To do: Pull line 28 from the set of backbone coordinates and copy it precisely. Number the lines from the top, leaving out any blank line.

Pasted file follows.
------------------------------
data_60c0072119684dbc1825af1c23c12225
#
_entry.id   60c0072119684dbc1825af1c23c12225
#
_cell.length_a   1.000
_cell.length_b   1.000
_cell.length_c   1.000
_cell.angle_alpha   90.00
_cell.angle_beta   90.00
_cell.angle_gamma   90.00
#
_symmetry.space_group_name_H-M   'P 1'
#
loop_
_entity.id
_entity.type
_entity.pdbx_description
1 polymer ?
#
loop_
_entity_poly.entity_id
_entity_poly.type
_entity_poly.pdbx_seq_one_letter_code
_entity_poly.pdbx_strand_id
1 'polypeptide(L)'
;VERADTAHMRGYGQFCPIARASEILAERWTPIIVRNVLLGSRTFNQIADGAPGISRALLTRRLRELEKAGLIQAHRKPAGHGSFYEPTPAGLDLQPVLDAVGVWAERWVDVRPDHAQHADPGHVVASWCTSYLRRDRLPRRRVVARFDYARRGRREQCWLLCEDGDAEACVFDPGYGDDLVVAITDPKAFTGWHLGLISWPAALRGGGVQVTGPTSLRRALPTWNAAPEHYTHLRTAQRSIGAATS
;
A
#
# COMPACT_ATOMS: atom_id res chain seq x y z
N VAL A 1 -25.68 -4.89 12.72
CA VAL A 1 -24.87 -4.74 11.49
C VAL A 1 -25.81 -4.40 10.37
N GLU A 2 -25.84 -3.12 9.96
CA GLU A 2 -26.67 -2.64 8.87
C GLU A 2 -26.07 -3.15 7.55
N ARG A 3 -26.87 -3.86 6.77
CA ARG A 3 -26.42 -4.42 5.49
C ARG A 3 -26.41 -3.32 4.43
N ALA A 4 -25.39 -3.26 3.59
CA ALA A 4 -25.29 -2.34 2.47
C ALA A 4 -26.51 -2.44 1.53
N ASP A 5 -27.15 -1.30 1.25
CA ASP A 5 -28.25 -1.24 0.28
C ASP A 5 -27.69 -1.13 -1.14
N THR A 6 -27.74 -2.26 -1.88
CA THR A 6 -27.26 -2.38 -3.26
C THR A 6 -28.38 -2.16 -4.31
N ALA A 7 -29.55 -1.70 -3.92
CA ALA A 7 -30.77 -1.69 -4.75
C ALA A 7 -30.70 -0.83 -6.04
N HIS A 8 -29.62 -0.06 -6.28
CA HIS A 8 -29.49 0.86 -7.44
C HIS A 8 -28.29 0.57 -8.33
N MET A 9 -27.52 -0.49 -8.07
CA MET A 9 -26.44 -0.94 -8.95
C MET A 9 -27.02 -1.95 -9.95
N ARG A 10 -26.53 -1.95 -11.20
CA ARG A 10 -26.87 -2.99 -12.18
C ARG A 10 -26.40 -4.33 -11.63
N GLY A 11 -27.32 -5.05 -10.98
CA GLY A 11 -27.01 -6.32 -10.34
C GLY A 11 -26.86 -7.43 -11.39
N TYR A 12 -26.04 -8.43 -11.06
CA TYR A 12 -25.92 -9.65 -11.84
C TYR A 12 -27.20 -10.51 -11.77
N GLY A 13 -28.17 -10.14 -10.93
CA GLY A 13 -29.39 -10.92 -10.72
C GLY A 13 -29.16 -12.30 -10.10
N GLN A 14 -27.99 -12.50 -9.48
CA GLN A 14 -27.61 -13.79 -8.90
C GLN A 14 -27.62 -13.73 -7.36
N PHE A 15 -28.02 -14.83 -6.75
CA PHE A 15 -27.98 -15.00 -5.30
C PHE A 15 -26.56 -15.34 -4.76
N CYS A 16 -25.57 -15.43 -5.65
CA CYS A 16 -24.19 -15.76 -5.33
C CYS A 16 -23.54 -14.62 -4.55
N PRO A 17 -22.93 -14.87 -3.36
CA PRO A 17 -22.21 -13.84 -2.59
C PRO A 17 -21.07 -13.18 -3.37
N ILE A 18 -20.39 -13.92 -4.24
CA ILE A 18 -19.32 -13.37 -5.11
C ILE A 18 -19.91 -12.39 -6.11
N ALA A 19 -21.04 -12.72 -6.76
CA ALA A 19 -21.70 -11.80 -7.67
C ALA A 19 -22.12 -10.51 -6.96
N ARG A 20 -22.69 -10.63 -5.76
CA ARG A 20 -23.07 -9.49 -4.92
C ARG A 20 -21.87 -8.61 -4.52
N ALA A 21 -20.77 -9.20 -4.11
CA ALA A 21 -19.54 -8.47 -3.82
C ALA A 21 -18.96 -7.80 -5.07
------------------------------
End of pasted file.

A